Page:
Professional Experience 2016-2017

The last ten months have been a real game changer for me. The hardest lessons I have learned have been you cannot control everything and how to manage my time. You could even argue I am still learning these two. To elaborate this further, I can say I have  learned to delegate tasks and trust my colleagues more. I tend to give myself too many jobs and as a result I get overworked and run out of valuable time. For one of these projects, I ended up writing, producing, directing, editing, and sound mixing. That was simply an unnecessary work load. It was a waste of energy and the project suffered as it didn’t end up being as polished as I originally envisioned. It is also clear to me that I need to keep my ideas contained and in focus. I tend to try to do too much and involve too many different concepts, which leads to confusion and lack of cohesion. Keeping the film themes clear and simple will allow me to develop these further and the complexity and depth comes more organically.
I was also able to speak to industry professionals at different instances at events organised by the Manchester School of Art. They were a fountain of knowledge and I was able to understand what were some of the things I could be doing to make myself more employable as a creative. I was also reassured that being a mature student is a a great advantage rather than a disadvantage. I worried that I was not going to be as appealing as somebody with the same experience, eight years younger than me. Thankfully, the only thing employers care about is character, creativity and professionalism. This has motivated me to focus in excelling in my practice even more. These events also informed me about other things I could do with my skills in the creative world, outside of the obvious options like film and television, and to really feel the importance of networking and collaborating with people from other practices. I had a bit of experience with this whilst doing Unit X on my first year, so it was nice to find out the same rules apply in the real world.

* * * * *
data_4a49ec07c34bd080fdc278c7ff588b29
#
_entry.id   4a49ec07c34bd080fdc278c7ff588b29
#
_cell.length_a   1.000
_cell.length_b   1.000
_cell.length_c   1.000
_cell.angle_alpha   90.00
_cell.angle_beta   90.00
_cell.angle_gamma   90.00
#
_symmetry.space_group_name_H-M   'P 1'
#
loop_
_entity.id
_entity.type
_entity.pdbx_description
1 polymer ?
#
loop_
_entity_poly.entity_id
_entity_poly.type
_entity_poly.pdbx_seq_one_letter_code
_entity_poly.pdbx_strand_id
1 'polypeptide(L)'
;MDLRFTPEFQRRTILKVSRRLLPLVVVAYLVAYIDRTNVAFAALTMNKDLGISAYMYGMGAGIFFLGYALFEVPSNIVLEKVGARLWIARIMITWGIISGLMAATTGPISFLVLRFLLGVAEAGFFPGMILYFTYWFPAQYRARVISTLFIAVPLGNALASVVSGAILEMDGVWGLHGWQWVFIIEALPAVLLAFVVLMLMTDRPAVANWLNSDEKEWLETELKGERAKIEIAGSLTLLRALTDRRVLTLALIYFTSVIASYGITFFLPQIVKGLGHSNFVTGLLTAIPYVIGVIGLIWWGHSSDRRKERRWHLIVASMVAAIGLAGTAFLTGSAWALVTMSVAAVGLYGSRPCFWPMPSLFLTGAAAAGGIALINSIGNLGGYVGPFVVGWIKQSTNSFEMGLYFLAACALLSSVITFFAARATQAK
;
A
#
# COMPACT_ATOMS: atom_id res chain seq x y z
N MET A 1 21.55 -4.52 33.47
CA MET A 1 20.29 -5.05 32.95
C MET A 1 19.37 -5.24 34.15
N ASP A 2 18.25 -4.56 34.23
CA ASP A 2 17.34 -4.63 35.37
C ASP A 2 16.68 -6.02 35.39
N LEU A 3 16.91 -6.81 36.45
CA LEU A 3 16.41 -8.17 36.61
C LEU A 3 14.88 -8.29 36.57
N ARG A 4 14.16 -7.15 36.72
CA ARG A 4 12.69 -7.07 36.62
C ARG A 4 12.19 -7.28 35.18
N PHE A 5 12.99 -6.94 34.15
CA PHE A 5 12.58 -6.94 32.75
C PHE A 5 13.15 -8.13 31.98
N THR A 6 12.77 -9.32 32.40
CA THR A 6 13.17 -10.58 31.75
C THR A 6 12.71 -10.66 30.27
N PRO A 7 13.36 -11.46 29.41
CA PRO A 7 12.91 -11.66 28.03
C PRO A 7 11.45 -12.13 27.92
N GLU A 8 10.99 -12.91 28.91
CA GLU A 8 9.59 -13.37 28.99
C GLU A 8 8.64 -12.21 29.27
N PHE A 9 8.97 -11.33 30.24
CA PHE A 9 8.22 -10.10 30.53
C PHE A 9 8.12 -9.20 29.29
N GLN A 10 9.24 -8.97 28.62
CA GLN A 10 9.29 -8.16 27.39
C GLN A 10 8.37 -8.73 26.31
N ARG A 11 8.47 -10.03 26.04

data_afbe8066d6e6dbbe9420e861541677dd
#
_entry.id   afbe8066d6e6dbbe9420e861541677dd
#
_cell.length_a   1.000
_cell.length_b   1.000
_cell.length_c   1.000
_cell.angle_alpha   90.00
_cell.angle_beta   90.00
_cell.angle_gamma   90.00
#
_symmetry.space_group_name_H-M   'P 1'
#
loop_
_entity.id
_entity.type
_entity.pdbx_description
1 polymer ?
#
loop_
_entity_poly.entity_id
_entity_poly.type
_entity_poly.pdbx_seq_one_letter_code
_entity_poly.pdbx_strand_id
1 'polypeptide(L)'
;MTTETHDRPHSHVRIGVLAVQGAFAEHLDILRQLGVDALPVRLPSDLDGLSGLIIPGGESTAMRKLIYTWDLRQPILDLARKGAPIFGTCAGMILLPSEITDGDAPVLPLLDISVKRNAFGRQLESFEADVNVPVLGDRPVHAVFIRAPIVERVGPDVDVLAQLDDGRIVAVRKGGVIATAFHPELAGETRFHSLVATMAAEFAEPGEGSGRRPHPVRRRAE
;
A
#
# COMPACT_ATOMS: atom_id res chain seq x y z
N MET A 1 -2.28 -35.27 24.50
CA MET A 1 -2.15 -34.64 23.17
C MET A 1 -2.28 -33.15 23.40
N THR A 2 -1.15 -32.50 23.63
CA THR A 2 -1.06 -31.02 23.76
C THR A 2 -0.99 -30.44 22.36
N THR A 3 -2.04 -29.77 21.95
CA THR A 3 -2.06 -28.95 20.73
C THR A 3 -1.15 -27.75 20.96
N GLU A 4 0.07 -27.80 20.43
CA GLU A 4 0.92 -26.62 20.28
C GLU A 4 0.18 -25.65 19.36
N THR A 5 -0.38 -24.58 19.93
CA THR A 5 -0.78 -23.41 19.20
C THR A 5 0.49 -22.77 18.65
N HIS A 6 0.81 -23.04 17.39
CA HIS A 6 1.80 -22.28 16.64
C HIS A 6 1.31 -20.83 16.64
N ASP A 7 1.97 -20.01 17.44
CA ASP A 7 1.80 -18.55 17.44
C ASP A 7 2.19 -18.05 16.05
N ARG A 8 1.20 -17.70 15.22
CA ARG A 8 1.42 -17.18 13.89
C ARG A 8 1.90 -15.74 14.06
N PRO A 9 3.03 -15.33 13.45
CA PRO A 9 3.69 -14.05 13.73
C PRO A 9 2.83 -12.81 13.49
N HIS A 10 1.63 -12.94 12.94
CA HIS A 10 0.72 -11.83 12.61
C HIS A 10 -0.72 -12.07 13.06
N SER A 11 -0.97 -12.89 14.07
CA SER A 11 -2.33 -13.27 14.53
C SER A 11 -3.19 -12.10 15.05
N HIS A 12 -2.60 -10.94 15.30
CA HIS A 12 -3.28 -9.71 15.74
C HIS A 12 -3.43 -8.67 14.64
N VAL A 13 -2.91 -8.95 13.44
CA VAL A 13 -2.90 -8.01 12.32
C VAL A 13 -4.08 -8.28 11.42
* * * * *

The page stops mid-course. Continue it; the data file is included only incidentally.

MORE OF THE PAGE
I have also taken a few steps further to make myself more marketeable and decided to set up a website. I used a free engine that was included in my Adobe Creative Cloud subscription. In addition to this, I bought a domain with my name for the site I built and a contact email that looks very professional ( I am currently in the process of creative some business cards and creating a better looking website. I am certain that this will improve my odds at being employed.

Cinespace 2016 Submission: Starry Skies

This is actually something I was not aware of. Matthew Towers, a colleague from the Manchester School of Art told me all about it last summer and we decided to produce a short film and submit it. The brief was fairly simple, produce a work that captures the spirit of NASA and human exploration of space, whilst making use of footage from NASA’s video archive. We decided to make a personal film about a layman’s connection to the stars. The project was a lot of fun to develop and there were several challenges we had to overcome. It was the first time I was writing, directing, producing and editing a starry storyboardshort film. It was also the first time I worked with a child actor, and the first time I tried to mix elements from narrative, experimental and documentary styles. I did a fair amount of research on how to work with children, as I knew it would be challenging. We found our actor through StarNow and him and his mother were an absolute pleasure to work with. They had an incredibly professional attitude, which helped us a lot.
We also worked with a Chilean friend of mine who does VFX for a living. His work was absolutely indispensable, as these beautiful visual effects really held the film together. We also had another colleague from the Manchester School of Art, Callum Kilgarriff, compose the soundtrack.

Music Videos: Kidsmoke’s See The World & Seeing Hands’ It’s True